Situation of human rights of lawyers, judges and human rights defenders in the Islamic Republic of Pakistan

 

Situation of human rights of lawyers, judges and human rights defenders in the Islamic Republic of Pakistan

Agenda Item 4

General Debate

30th Human Rights Council

 

 

Jubilee Campaign, together with Christian Solidarity Worldwide (CSW), seeks to draw the Human Rights Council’s attention to the challenges faced by lawyers, human rights defenders and judges in the Islamic Republic of Pakistan who work with on sensitive human rights issues such as blasphemy cases, and who pursue justice for religious minorities.

 

Background

 

Articles 9, 25, 75 and 203 of the Constitution of Pakistan, 1973, provide for the independence of judiciary. The safety of lawyers, judges and human rights defenders is integral to Pakistan’s duty under the International Covenant on Civil and Political Rights which includes the obligation to protect the right to life (Article 6); the right to fair trial by competent, independent and impartial tribunal (Article 14); and equality before the law (Article 26).

 

During the second cycle of the Universal Periodic Review (UPR) in 2012, Pakistan accepted several recommendations regarding human rights defenders (HRDs). It agreed to combat impunity for attacks on human rights defenders by effectively investigating allegations, prosecuting those responsible, implementing measures to protect the right to life and freedom of expression, and ensure that perpetrators of violence are brought to justice.

 

The lack of protection of judiciary in Pakistan was highlighted by Gabriela Knaul, Special Rapporteur on the independence of judges and lawyers in 2012. She raised concerns about the number and nature of reported cases of threats, attacks and killings of judges and lawyers. According to CSW’s partners in Pakistan, the situation for lawyers and judges has worsened in recent years. The volatile security situation, growing religious fundamentalism, and complex political circumstances in Pakistan make their work very dangerous. Activists, lawyers and, district level judiciary have been threatened and killed throughout Pakistan, and those responsible for these violations continue to enjoy widespread impunity. Threats to HRDs stem from multiple quarters, including state and non-state actors and religious and political groups, and in some cases the local community, district administration and police.

 

Current situation of lawyers

 

Lawyers defending blasphemy-related, or other sensitive cases relating to minority issues, frequently face threats of violence, sometimes leading to death. On 7 May 2014 a lawyer from the Human Rights Commission of Pakistan, Rashid Rehman, was shot dead by gunmen in front of colleagues in his office, for defending a university lecturer accused of blasphemy. After Rehman’s killing, Shahbaz Gormani, the lecturer’s new defence counsel, was attacked at his residence by gunmen on motorcycles on 3 December 2014. The attackers warned there would be violent consequences if he pursued the case.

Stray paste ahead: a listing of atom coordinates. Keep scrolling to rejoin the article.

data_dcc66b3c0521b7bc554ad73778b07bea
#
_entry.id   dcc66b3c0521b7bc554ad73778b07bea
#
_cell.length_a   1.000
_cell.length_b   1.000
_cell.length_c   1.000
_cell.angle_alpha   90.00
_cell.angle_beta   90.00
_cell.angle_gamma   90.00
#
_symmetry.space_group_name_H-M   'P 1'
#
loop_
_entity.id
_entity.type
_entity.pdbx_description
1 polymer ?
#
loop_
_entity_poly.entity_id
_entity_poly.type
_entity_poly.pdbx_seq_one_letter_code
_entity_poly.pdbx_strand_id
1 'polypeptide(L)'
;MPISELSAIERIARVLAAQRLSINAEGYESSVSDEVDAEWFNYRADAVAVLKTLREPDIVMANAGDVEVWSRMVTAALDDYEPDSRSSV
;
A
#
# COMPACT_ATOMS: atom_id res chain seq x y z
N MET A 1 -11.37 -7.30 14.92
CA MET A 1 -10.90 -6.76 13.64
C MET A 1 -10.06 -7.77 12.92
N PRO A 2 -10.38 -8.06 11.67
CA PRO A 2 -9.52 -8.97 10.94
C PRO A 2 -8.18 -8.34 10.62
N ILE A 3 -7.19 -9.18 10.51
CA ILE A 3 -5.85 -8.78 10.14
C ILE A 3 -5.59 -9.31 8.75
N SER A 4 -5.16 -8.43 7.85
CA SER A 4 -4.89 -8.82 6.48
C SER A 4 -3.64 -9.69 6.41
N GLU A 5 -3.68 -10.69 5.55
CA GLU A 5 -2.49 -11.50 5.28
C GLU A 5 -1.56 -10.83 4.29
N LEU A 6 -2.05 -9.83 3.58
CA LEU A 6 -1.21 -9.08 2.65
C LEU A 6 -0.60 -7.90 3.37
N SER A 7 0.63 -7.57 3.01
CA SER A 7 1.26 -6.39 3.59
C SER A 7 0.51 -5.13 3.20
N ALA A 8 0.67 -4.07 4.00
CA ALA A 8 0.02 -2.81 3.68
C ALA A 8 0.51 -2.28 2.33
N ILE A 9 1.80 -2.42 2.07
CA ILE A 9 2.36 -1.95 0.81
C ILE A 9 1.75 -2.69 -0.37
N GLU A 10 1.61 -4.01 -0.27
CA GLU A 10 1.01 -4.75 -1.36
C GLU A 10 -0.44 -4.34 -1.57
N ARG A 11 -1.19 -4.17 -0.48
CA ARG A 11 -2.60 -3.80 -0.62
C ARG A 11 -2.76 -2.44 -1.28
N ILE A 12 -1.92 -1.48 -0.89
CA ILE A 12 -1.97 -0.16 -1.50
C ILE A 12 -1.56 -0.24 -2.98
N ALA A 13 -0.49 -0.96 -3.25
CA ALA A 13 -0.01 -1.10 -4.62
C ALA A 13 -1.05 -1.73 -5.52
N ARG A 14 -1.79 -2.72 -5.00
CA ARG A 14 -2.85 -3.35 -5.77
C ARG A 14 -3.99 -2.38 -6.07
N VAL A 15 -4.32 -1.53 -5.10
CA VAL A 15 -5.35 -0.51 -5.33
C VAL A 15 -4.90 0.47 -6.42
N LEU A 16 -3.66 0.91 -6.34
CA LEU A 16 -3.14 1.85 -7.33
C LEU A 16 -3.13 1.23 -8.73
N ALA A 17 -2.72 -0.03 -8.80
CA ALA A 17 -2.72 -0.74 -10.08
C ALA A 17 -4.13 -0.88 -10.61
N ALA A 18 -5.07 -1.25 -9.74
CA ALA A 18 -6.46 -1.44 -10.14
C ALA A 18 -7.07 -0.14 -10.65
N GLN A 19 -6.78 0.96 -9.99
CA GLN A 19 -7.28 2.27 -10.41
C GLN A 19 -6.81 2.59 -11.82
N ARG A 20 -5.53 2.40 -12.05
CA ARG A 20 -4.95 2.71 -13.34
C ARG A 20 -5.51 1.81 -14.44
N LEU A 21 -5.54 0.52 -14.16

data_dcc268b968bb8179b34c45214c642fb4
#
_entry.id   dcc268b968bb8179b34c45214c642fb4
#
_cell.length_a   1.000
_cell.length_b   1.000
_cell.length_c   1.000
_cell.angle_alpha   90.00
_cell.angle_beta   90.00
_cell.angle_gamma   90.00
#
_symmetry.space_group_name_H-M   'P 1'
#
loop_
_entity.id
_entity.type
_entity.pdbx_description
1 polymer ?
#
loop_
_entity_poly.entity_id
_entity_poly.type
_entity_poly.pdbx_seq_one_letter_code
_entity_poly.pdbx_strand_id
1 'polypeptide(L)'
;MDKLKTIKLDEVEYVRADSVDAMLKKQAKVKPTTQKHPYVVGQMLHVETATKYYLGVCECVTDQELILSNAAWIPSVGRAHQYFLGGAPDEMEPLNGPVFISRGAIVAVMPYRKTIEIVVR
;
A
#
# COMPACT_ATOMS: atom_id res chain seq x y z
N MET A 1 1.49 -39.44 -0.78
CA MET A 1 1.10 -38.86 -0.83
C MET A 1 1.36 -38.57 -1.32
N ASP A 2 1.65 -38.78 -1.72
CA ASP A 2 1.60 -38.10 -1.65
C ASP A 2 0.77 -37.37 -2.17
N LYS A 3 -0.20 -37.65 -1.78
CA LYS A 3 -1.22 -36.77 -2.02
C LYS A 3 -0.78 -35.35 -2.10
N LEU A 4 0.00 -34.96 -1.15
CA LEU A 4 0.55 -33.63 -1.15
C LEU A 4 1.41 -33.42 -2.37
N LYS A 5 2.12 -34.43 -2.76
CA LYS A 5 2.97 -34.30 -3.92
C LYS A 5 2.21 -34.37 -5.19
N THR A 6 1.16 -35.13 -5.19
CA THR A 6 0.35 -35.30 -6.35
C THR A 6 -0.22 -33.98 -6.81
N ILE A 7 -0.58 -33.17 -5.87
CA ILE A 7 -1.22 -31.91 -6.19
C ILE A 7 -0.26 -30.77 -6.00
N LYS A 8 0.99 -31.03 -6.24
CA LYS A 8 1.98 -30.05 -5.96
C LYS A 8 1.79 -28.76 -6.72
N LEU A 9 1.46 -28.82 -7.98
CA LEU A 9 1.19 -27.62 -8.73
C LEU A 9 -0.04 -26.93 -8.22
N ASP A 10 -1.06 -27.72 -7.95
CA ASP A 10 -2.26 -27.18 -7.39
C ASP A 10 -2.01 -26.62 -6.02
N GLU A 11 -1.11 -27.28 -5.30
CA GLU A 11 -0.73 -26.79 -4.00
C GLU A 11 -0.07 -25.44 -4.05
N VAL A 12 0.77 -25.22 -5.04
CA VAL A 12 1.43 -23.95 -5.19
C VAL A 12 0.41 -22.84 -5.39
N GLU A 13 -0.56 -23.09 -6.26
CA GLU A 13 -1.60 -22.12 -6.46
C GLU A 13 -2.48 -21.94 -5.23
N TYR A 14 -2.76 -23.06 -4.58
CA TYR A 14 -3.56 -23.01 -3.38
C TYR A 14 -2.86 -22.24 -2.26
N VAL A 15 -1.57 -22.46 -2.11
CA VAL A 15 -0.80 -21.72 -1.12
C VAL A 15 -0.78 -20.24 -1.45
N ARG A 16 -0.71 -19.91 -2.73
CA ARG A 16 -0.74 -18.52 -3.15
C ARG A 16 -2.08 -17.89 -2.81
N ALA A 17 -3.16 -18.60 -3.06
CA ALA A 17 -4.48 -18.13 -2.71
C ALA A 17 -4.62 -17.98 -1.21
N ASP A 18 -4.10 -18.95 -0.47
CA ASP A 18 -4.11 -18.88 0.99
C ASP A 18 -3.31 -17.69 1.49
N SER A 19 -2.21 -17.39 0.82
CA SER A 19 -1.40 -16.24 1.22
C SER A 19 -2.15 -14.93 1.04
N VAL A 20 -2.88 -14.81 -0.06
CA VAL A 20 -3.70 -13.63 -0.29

This year in May, lawyers Rana Khalid Abbas and Irfan Chauhan were killed by police in a demonstration by lawyers regarding an anti-encroachment operation in the city of Daska, Punjab.

 

CSW has received reliable information about various forms of harassment experienced by lawyers defending people accused of blasphemy. The lawyers face frequent intimidation and harassment, both in their homes and in the courtroom. They are frequently barred from entering courtrooms or judge’s chambers. Once in the courtroom, they may face hostility from violent mobs. Religious extremist organisations regularly attend court hearings in order to intimidate the defence counsel and increase tensions by chanting religious verses and slogans. Extremist organisations such as Sipah-e-Sahaba Pakistan (SSP) often organise busloads of protesters for this purpose.

 

In 2013 minority lawyers filing a bail petition for Shagufta Kausar, a woman convicted of blasphemy together with her husband for allegedly sending text messages insulting Islam, were threatened in court by extremists with lethal weapons. The lawyers were warned to “leave the case or be ready to die”. The lawyers reported the case to the judge but no action was taken; in fact, the judge transferred the case as he did not want to hear it. On 12 February 2014, while returning from the Lahore High Court after defending Arif Masih, a Christian Pakistani accused of blasphemy, the same lawyers were stopped by two motorcyclists with guns. The assailants threatened to kill them. The lawyers were stopped again in Lahore and threatened that if they did not abandon the case, extreme steps would be taken.